The First Two Days After You Quit Smoking

How Your Body Reacts to Smoking Cessation

Hand holding cigarette in ashtray
Brand X Pictures/Stockbyte/Getty Images

When you quit smoking, the health benefits begin within minutes of your last cigarette. According to the Surgeon General, physical improvements in your body begin within the first hour of smoking cessation.

At 20 minutes after quitting

At 8 hours smoke-free

    At 24 hours smoke-free

    At 48 hours smoke-free

    • Nerve endings start to regrow.
    • Ability to smell and taste improves.

    That's a lot of improvement for just 48 hours of smoking cessation.

    The chemicals in cigarettes affect you in more ways than you realize. When you quit and start to see changes in the discomforts you've been living with, like headaches, chronic sinus irritation, and fatigue, for instance, you start to put two and two together.   

    That's not to say that every physical ailment can be traced to tobacco use, but you will probably be pleasantly surprised at some of the changes that take place once you stop smoking. Best of all, this is just the beginning. You can look forward to many additional improvements in the days and months to come.

    Make The Decision to Quit and Stick to It

    It takes courage to put down that last cigarette and start smoking cessation.

    Most people feel an intense combination of fear and excitement leading up to their quit date. Feeling afraid to quit smoking is completely normal and is a by-product of nicotine addiction.

    Don't let that fear paralyze you, however. Pick your quit date and stick to it. The benefits you'll experience in the short and long term are well worth the work it takes to achieve.

    Breaking the Dependence

    Years of associating everything you did in your life with smoking created powerful links in the chain of psychological dependence you had on nicotine.

    • You thought you enjoyed smoking.
    • You convinced yourself that smoking calmed your nerves and helped you think more clearly.
    • You thought of cigarettes as a friend, a companion, a buddy.
    • You thought smoking helped you have more fun and enjoy life more fully.

    Logically, you knew better, but addiction can make people rationalize and justify all kinds of crazy notions. You (understandably) like the feeling of relief you get when the nicotine level in your bloodstream is replenished.

    From the time a cigarette is stubbed out until the next one is lit, smokers are in a state of physical withdrawal from nicotine. The more time between cigarettes, the more severe the withdrawal, resulting in edginess, inability to concentrate, and even feelings of depression. It's a vicious, never-ending cycle.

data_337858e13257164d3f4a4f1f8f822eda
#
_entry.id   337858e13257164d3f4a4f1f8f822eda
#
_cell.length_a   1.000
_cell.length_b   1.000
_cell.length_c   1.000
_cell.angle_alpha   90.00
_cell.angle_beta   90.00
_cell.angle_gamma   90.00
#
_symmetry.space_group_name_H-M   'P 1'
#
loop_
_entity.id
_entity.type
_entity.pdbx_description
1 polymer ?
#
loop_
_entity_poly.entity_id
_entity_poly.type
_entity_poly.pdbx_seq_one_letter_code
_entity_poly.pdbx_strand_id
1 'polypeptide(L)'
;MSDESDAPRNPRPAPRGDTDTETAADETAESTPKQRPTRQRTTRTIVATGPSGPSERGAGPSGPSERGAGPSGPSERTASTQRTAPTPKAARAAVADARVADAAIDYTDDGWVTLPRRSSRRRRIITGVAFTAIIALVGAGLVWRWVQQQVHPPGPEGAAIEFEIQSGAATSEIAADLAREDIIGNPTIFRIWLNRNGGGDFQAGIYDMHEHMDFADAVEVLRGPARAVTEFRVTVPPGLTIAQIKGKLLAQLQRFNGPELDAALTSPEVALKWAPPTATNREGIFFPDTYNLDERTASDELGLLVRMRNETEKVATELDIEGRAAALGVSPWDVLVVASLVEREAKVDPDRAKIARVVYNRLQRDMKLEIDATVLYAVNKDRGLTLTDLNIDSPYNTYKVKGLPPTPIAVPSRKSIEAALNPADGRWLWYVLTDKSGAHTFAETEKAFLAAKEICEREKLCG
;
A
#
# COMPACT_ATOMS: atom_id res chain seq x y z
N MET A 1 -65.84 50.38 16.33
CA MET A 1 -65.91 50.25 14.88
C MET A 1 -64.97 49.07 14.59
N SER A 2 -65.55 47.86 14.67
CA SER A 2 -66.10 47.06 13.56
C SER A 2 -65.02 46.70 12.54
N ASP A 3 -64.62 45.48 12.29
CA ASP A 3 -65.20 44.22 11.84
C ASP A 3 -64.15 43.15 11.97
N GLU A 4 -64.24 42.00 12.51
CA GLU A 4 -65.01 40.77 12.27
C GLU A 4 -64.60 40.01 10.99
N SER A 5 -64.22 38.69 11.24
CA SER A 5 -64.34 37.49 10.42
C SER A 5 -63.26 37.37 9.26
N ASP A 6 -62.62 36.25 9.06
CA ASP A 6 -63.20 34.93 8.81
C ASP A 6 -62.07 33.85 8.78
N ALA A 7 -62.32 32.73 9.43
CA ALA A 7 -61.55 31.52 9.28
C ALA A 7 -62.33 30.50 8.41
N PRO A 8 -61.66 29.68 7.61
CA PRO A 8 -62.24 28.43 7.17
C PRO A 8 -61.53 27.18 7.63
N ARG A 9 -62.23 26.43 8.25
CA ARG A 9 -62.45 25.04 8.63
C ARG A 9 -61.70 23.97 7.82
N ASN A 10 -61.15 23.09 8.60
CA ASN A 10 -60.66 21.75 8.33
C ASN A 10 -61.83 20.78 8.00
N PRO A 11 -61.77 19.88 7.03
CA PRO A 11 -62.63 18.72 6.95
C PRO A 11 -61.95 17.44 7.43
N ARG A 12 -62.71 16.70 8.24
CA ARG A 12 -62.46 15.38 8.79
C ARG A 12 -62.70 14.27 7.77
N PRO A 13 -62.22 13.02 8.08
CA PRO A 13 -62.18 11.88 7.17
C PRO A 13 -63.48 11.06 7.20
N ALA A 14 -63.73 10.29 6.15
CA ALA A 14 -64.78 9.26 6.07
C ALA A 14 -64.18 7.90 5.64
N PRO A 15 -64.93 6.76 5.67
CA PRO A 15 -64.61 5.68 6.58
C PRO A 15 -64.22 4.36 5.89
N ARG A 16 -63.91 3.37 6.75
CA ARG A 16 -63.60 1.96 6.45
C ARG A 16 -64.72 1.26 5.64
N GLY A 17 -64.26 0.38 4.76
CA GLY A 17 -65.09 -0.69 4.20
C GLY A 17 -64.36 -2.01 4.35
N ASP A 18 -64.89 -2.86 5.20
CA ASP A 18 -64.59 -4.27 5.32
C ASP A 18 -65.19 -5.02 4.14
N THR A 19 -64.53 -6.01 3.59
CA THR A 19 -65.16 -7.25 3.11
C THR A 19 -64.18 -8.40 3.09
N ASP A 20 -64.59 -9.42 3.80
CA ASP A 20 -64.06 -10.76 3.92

That is an addiction, not smoking enjoyment. You don't think of smoking as enslaving and self-destructive when you first start, but over time addiction quietly teaches you that you are weak and powerless. Most people want to stop long before they do.

    Support for Your Quit Program

    Support is a key ingredient to a solid quit smoking program. A smoking cessation support forum is a place to meet people who are going through what you are, or have been there and can offer constructive advice. Your resolve will be bolstered more than you can imagine just by being around others who have the same goals you do.

    Remember that quitting tobacco is a process. It takes time. Your courage to take that first step and throw the butts away is a choice you'll never regret making. Your life will improve a thousandfold when you have kicked tobacco out, once and for all.

    You'll have even more benefits from two weeks to three months of quitting.

    Sources:

    Alberg AJ, Shopland DR, Cummings KM. The 2014 Surgeon Generals Report: Commemorating the 50th Anniversary of the 1964 Report of the Advisory Committee to the US Surgeon General and Updating the Evidence on the Health Consequences of Cigarette Smoking. American Journal of Epidemiology. 2014;179(4):403-412. doi:10.1093/aje/kwt335.

    Within 20 Minutes of Quitting. Centers for Disease Control and Prevention. https://www.cdc.gov/tobacco/data_statistics/sgr/2004/posters/20mins/.